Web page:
It’s a mistake to try to push yourself way too hard when trying to build self discipline. If you try to transform your whole life overnight by setting lots of new objectives for yourself and expecting yourself to follow through consistently beginning the following day, you’re pretty much certain to fail. This is like a person going to the gym for the first time ever and packing 300 lbs on the bench press. You’ll only look silly.
If you can only lift 10 lbs, you can only lift 10 lbs. There’s no shame in starting where you are. I recall when I began working with a personal trainer several years ago, on my first attempt at doing a barbell shoulder press, I could only lift a 7-lb bar with no weight on it. My shoulders were very weak because I’d never trained them. But within a few months I was up to 60 lbs.
Similarly, if you’re very undisciplined right now, you can still use what little discipline you have to build more. The more disciplined you become, the easier life gets. Challenges that were once impossible for you will eventually seem like child’s play. As you get stronger, the same weights will seem lighter and lighter.
Don’t compare yourself to other people. It won’t help. You’ll only find what you expect to find. If you think you’re weak, everyone else will seem stronger. If you think you’re strong, everyone else will seem weaker. There’s no point in doing this. Simply look at where you are now, and aim to get better as you go forward.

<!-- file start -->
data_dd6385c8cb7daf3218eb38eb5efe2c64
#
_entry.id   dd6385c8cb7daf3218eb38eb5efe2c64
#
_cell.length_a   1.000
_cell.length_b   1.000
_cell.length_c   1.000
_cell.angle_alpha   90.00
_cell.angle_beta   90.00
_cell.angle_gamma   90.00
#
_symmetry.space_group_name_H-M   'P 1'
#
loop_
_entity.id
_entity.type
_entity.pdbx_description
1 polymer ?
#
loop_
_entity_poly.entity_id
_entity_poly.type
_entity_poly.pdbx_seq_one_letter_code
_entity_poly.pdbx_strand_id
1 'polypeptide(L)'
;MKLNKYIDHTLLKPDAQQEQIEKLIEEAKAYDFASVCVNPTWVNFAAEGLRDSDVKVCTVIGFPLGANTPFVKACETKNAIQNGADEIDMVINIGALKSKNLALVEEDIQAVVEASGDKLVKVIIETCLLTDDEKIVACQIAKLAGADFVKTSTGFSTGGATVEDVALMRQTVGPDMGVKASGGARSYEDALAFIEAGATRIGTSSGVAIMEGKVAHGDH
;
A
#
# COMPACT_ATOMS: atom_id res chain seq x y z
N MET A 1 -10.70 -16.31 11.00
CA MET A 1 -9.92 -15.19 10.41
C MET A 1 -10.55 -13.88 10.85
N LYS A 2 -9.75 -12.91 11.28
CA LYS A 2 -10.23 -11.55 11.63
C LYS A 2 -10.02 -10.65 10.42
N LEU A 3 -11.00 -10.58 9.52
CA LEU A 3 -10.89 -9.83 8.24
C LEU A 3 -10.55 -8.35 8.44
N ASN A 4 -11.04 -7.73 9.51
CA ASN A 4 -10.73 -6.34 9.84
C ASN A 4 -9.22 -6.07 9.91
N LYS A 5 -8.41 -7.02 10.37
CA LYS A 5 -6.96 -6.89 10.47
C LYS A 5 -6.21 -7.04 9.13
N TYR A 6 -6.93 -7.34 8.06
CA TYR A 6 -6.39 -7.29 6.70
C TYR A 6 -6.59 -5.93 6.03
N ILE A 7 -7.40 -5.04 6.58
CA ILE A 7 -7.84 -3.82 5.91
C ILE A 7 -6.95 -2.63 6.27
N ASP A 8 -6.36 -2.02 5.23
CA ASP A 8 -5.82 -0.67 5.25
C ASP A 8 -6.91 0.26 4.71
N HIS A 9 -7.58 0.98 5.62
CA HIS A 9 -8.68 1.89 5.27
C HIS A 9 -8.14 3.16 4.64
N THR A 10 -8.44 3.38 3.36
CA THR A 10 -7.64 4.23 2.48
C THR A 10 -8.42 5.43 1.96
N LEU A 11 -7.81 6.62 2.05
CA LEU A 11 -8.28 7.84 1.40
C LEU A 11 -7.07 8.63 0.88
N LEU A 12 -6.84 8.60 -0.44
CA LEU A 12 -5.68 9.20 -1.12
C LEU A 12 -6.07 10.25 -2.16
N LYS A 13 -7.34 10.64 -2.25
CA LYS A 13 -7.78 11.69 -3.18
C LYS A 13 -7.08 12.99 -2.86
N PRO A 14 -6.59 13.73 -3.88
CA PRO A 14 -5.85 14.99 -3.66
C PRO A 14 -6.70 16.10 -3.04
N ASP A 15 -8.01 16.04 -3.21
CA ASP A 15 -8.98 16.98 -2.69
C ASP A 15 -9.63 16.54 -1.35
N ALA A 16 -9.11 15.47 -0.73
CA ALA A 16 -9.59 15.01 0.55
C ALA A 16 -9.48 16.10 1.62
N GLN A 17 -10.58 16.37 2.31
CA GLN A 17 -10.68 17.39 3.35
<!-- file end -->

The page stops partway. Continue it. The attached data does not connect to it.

Let’s think about an example.
İmagine you would like to develop the ability to do 8 solid hours of work every day, since you know it will make a real difference in your career. I was listening to an audio program this morning that quoted a study saying the average office worker spends 37% of their time in idle socializing, not to mention other vices that chew up more than 50% of work time with unproductive non-work. So there’s a lot of room for improvement.
Possibly you try to work a solid 8-hour day without succumbing to distractions, and you can only do it once. The next day you fail utterly. That’s OK. You did one rep of 8 hours. Two is too much for you. So cut back a bit. What duration would allow you to successfully do 5 reps (i. e. a whole week)? Could you work with concentration for one hour a day, five days in a row? If you can’t do that, cut back to 30 minutes or whatever you can do. If you succeed (or if you feel that would be too easy), then increase the challenge (i. e. the resistance).
As soon as you’ve mastered a week at one level, take it up a notch the next week. And go on with this progressive training till you’ve reached your goal.
Whilst analogies like this are never perfect, I’ve gotten a lot of mileage out of this one. By raising the bar just a little each week, you stay within your abilities and grow stronger over time. But when doing weight training, the actual work you do doesn’t mean anything. There’s no intrinsic benefit in lifting a weight up and down — the advantage comes from the muscle growth. However, when building self discipline, you also get the benefit of the work you’ve done on the way, so that’s even better. It’s great when your training produces something of value and makes you stronger.
In the next post, we’ll dive deeper into the four aspects of self discipline.